Cards weren't ready to raise white flag
Jayson Stark [ARCHIVE]
ESPN.com
October 18, 2011
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ST. LOUIS -- He was the man who signed Lance Berkman, the man who traded his starting center fielder (and more) for three pitchers who hadn't previously been confused for Mariano Rivera or Felix Hernandez, the man who scooped Rafael Furcal and Arthur Rhodes off the clearance heap.

So as the St. Louis Cardinals prepare to embark on their great World Series adventure, you'd like to think that their general manager, John Mozeliak, saw all this coming. Always. From day one.

But if you attended the annual baseball dinner sponsored by the Knights of the Cauliflower Ear back on Aug. 24, you know better.

You know the general manager stepped to the podium that night to assess the state of his favorite baseball team. And he sure didn't predict THIS.

Just that afternoon, his team had lost its third straight game -- at home -- to the Dodgers, the last two by a combined score of 22-6. So as Mozeliak and manager Tony La Russa traipsed toward their speaking gig, "We were about as down as you can be," the GM said.

And why wouldn't they be? They'd lost 10 of their past 15 games. They hadn't won two games in a row in nearly two weeks. They were eight games under .500 since the first week of June. And they'd plummeted to 10.5 games behind in the wild-card race. The World Series Express they weren't -- not back then.

"So I get up and speak," Mozeliak reminisced this week. "And it was sort of like a conciliatory speech about, you know, 'Sorry, guys, about the season.'"

He stared into the eyes of the 200 businessmen in his audience. He was "trying to have that hint of optimism," he said. But that hint of optimism was hard to muster.

So what came out of his mouth instead, he remembered, was this: "A lot of things that we tried to plan for didn't go right."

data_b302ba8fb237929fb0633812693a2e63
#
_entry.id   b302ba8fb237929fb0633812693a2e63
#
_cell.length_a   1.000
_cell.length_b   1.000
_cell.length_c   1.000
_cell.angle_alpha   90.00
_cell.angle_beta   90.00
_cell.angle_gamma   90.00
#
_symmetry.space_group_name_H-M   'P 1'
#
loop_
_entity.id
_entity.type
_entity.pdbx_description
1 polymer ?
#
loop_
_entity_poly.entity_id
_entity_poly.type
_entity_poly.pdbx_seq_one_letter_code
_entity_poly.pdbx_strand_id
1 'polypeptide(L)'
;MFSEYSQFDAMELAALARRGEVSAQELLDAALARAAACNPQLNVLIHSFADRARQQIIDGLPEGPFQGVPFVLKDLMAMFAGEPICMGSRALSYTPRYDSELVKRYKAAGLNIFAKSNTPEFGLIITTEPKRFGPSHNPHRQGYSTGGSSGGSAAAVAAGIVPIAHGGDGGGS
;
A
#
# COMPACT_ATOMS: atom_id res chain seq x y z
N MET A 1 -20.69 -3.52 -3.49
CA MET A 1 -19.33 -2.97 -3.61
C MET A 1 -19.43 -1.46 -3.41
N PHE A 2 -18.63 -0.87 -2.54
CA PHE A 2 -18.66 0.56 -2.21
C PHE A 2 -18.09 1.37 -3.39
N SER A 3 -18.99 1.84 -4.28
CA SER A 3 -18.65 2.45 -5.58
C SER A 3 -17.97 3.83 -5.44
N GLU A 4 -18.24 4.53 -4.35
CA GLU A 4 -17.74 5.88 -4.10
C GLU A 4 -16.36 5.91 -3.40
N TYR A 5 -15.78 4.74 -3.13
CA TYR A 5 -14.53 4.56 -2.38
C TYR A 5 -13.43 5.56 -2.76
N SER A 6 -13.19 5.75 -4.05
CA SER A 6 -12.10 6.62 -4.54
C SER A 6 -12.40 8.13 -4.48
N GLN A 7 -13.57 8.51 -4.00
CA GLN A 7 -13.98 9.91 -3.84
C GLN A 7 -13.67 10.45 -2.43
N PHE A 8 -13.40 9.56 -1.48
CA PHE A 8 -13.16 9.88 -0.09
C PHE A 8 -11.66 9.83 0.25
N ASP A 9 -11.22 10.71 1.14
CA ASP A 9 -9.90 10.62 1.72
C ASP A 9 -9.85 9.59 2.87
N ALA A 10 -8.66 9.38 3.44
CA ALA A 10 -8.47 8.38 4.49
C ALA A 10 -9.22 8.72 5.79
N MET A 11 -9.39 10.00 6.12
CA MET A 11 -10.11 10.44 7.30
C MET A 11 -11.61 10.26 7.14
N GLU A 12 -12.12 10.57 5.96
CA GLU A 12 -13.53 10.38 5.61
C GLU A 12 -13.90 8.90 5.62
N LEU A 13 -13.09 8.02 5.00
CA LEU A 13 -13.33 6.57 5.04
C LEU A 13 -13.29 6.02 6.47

That was 54 days ago, friends. Has anything gone wrong for the 2011 Cardinals since?

They're 30-13 since that day. They made that 10.5-game lead vanish. They sent the Braves home and the Phillies home and the Brewers home. And it's felt as if every piece the GM assembled -- from as far back as last December to as recently as mid-August -- has locked right into place, exactly the way he planned it.

It's been a beautiful thing to behold -- even if he saw pretty much none of it in his handy dandy crystal ball.

But after Mozeliak returned to his seat at the dinner that night, an amazing thing happened. La Russa got up to speak and promised, "We won't quit." Infielder Nick Punto rose and talked about the character of the men on this team.

And, finally, pitcher Adam Wainwright -- the man whose spring training elbow blowout had seemed to doom this season before it ever began -- headed for the mic …

And turned into Knute Rockne.

Wainwright laid out a vision for the miracle comeback that, it turned out, lurked just over the horizon, starting with the Cardinals' series in Milwaukee the next week.

"I said, 'If we sweep Milwaukee and then they come into our home [the following week] and we beat them three more times there, all of a sudden we've gained six games in the standings,'" Wainwright remembered Sunday, on the miraculous night his team was pronounced National League champion. "And I said, 'If we do that, then we just have to make up a couple more games on them down the stretch.'"